Most manufacturers find it very difficult to package wafers in the plastic jars. Placing wafers in these plastic containers has always been a manual operation, which is very time consuming and labor intensive. In addition, when the subcontractors received wafers packed in the plastic containers, the subcontractors would have to remove the top lid and flip over the jar to remove the silicon wafers. This method was very cumbersome, and subjected the wafers to an unacceptably high risk of damage.

The packaging and shipping of wafers for further processing becomes even more critical when wafers are shipped after processes which reduce the overall thickness of the wafer, such as a Wafer Grinding Operation. Ground wafers, whose thicknesses range from about 10 mils for 200 mm wafers to about 4 mils for 100 mm, are very thin and fragile, and can easily be broken during packaging, shipping, or unpacking.

Accordingly, it is an object of the present invention to provide a shipping container that is suited to shipping wafers that have been ground to a very small thickness.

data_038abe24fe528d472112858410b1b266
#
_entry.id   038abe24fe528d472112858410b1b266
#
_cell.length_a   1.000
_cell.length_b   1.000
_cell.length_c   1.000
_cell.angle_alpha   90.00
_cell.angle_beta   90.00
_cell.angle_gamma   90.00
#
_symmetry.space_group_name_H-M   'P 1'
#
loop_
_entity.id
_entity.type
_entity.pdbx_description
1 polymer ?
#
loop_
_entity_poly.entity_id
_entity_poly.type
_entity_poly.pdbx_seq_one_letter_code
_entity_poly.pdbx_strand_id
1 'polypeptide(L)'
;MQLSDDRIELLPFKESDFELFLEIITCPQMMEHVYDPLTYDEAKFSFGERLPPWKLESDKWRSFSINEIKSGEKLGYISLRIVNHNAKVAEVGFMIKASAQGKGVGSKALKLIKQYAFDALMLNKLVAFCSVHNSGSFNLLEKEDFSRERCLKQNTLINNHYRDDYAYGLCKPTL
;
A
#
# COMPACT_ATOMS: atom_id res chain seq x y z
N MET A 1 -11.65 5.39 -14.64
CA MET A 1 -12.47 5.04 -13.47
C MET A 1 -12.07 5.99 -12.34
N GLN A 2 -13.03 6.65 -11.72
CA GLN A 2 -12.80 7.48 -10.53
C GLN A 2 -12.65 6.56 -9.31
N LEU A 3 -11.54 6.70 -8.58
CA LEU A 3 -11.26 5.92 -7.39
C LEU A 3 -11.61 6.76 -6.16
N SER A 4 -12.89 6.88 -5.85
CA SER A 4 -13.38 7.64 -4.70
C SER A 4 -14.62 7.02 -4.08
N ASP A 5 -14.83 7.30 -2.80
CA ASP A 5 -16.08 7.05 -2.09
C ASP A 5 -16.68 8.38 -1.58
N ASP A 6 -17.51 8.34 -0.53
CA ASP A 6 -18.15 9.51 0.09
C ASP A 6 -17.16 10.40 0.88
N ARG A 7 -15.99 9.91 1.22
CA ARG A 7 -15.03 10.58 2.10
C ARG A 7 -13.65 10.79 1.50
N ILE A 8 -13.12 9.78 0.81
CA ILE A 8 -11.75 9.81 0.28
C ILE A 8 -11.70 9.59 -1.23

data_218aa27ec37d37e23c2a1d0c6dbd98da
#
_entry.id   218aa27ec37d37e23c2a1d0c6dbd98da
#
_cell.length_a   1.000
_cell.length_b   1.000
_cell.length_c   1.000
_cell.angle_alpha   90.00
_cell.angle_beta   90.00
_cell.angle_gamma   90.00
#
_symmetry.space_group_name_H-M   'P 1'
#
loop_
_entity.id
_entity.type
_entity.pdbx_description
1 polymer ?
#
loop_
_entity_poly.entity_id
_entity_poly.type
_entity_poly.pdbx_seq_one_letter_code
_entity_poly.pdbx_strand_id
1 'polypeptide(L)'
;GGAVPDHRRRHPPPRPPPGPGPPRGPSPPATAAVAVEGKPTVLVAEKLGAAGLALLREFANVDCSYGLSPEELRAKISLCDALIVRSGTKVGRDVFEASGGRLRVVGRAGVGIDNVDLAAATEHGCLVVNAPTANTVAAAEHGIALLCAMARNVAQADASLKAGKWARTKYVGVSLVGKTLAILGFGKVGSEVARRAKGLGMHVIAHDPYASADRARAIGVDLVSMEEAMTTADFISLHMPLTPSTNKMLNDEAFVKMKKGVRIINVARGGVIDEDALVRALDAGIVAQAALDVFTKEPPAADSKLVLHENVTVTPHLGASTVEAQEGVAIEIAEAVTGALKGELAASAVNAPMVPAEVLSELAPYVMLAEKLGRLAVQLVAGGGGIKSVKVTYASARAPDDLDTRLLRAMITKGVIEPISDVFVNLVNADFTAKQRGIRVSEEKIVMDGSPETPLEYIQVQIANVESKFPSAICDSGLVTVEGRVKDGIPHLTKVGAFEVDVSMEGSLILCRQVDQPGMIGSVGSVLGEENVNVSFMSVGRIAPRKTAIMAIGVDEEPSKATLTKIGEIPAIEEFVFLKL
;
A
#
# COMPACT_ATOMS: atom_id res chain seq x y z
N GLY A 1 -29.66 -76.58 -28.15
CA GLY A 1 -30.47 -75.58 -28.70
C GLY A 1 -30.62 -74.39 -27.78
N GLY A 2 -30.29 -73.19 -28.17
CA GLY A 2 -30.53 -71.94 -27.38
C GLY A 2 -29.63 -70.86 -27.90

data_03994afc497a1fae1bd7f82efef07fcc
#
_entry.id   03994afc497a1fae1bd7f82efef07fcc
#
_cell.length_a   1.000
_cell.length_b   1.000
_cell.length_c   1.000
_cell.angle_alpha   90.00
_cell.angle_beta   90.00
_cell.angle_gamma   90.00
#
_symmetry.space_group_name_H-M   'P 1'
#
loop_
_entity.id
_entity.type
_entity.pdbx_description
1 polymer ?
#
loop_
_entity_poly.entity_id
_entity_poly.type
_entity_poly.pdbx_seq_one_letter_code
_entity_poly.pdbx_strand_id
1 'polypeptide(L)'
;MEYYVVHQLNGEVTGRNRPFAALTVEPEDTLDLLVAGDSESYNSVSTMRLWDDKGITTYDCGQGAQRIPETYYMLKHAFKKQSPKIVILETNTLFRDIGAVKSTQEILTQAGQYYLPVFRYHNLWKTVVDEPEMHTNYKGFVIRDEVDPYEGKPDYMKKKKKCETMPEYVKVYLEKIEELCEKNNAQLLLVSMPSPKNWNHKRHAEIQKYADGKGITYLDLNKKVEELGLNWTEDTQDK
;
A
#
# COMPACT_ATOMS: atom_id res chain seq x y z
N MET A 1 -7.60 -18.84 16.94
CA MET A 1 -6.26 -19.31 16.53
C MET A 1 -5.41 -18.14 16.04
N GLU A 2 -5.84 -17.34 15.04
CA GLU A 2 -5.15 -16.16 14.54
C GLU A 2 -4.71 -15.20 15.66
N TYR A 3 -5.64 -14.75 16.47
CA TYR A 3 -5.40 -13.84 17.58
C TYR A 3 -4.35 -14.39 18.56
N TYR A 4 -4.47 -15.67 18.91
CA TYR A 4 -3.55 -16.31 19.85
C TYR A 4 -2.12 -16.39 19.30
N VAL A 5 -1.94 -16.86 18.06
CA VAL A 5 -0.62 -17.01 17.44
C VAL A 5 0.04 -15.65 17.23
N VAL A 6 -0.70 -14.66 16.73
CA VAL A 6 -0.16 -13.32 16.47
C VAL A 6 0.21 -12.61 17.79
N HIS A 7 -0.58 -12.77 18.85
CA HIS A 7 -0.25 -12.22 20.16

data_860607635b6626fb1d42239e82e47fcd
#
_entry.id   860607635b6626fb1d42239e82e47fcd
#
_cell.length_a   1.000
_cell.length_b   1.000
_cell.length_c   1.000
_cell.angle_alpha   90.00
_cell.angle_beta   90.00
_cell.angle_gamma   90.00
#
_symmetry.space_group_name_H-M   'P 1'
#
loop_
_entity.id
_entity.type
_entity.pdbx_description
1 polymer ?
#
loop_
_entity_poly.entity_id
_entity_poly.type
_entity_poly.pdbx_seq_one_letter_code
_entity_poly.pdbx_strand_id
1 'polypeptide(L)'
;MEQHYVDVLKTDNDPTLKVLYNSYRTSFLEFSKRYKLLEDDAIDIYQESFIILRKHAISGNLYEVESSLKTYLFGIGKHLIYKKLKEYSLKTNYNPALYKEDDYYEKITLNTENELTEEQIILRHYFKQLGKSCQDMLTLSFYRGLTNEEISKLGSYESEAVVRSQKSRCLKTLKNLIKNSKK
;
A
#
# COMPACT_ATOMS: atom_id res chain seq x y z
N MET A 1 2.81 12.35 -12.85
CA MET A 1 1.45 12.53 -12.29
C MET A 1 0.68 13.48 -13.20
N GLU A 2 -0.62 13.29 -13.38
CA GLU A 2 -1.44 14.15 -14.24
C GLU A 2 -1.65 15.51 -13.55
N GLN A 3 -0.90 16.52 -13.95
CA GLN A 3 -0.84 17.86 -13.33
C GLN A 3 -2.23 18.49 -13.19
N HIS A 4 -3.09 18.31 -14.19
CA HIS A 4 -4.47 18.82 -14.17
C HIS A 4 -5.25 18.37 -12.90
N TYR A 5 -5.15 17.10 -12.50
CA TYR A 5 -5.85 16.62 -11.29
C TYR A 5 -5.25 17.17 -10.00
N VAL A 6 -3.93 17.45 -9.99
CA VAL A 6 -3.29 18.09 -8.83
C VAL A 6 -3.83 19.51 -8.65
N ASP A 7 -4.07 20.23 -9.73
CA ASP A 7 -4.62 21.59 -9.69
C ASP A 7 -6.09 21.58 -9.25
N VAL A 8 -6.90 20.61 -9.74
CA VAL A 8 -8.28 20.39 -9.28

It is a further object of the present invention to provide a wafer shipping container that can be loaded and unloaded with vacuum wands or tweezers without breaking wafers.

It is a still further object of the present invention to provide a wafer shipping container that can be used in automated wafer transferring systems.

It is still another object of the invention to provide wafer shipping containers that can be stacked on top of each other so as to reduce shipping costs.

SUMMARY OF THE INVENTION

The present invention is a wafer shipping container that comprises two sections, an upper section and a lower section. The container sections will both typically be formed from molded plastic. One of the container sections includes projections that are received in apertures in the other container section. The projections have tabs on their ends to secure the projections in the apertures. The top section of the container is secured to the bottom section of the container by inserting the projections into the apertures, then rotating one section with respect to the other section so as to actuate a locking mechanism. The locking mechanism ensures that the two sections of the container will not accidentally become separated during shipping, or at any time before the user wishes to open the container.